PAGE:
The Innoventures’ Startup Reactor (SR) accelerator launched
recently, with a pitching session at the luxury Kempinski hotel by
the Nile. Over a dozen teams covering various sectors pitched their
businesses and ideas to the gathered investors for a chance to be
part of Startup Reactor’s inaugural incubation cycle.
The Startup Reactor (SR) model of incubation differs from others in the region in that their development cycle is six months long, instead of the now standard three months, and although they provide training and mentors as other do, SR mentors also receive a small amount of equity in the business they mentor, to create extra incentive for both parties. The last difference is that Startup Reactor is starting without its own fund, so it essentially acts as a middle man in terms of getting the seed investment.
That made this initial pitch session critical, as the teams pitching had already impressed SR, but now they had to impress at least one of the gathered investors to part with their money.
How good were the pitches?
I’ll start with the bad points. On the whole, the pitches were above average, with only Splinter standing out by being engaging and honest. One of the teams was already in business but faltered on a simple question from Ziad Aly of AlZwad about their cash flow figures the previous month. They didn’t know the numbers. This was a basic error, but instead of admitting the mistake the team’s CEO got argumentative about not needing to know the numbers. I can’t stress enough to founders out there, know your numbers, especially when you’re talking to investors.
A few of the other teams were also defensive when questioned by prospective investors. It’s imperative teams don’t think of these questions as attacks but opportunities, as investors’ questions frequently tell a team what’s missing in their presentation, or (more importantly) in the investor’s understanding of the presentation.
On the positive side, the teams that SR chose all had solid business ideas, covering many sectors that other incubators have chosen to ignore, such as the health sector, with the real dark horse being the VLSI Reactor (VR), a startup accelerator that will focus on the semiconductor industry, and will serve as a sister incubator to SR.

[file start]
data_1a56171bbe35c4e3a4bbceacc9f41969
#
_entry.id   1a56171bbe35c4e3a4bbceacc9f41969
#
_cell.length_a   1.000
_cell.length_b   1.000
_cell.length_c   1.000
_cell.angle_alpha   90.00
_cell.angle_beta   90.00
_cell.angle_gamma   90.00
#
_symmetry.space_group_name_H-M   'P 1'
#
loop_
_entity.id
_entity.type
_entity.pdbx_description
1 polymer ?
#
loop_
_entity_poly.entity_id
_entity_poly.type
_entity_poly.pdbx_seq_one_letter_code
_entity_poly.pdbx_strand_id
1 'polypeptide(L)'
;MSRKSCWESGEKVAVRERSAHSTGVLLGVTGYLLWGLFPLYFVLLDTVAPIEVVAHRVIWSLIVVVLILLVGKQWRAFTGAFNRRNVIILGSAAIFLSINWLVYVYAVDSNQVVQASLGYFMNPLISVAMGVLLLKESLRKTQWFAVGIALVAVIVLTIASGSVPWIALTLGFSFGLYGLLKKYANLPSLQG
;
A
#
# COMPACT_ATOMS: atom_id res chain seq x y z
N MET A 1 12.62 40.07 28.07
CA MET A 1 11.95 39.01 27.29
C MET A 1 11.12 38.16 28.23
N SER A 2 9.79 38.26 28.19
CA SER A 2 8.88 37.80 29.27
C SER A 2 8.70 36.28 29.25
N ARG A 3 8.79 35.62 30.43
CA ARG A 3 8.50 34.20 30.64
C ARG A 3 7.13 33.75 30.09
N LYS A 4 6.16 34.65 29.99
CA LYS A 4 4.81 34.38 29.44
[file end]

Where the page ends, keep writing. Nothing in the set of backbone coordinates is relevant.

VLSI stands for Very Large Scale Integration, and VR’s sole focus is semi-conductor chip design (manufacturing will most likely be carried out in China, as Egypt doesn’t have the facilities). Mohammad Omara, founder of Fascila Technologies (which is also a partner in Startup Reactor) is heading up VR.
It’s exciting to think Egypt can build on the successes of SysDSoft and others to develop this sector locally. None of the teams in VR pitched during this session as VR hasn’t launched yet, but VR has partnered with leading software and service suppliers abroad to make chip design completely affordable for local startups. So watch this space.
Overall it was a good event, and many of the teams showed promise. Although this marked the inaugural pitch event, the actual planned launch of Startup Reactor’s first cycle has been delayed to Jan 2013 due to the current political situation, so it’s only then that we’ll know which teams were able to get seed funding.
In the meantime, it’s good to see a different incubation model emerge in Egypt, as positive disruption and increased competition can only be good for the ecosystem.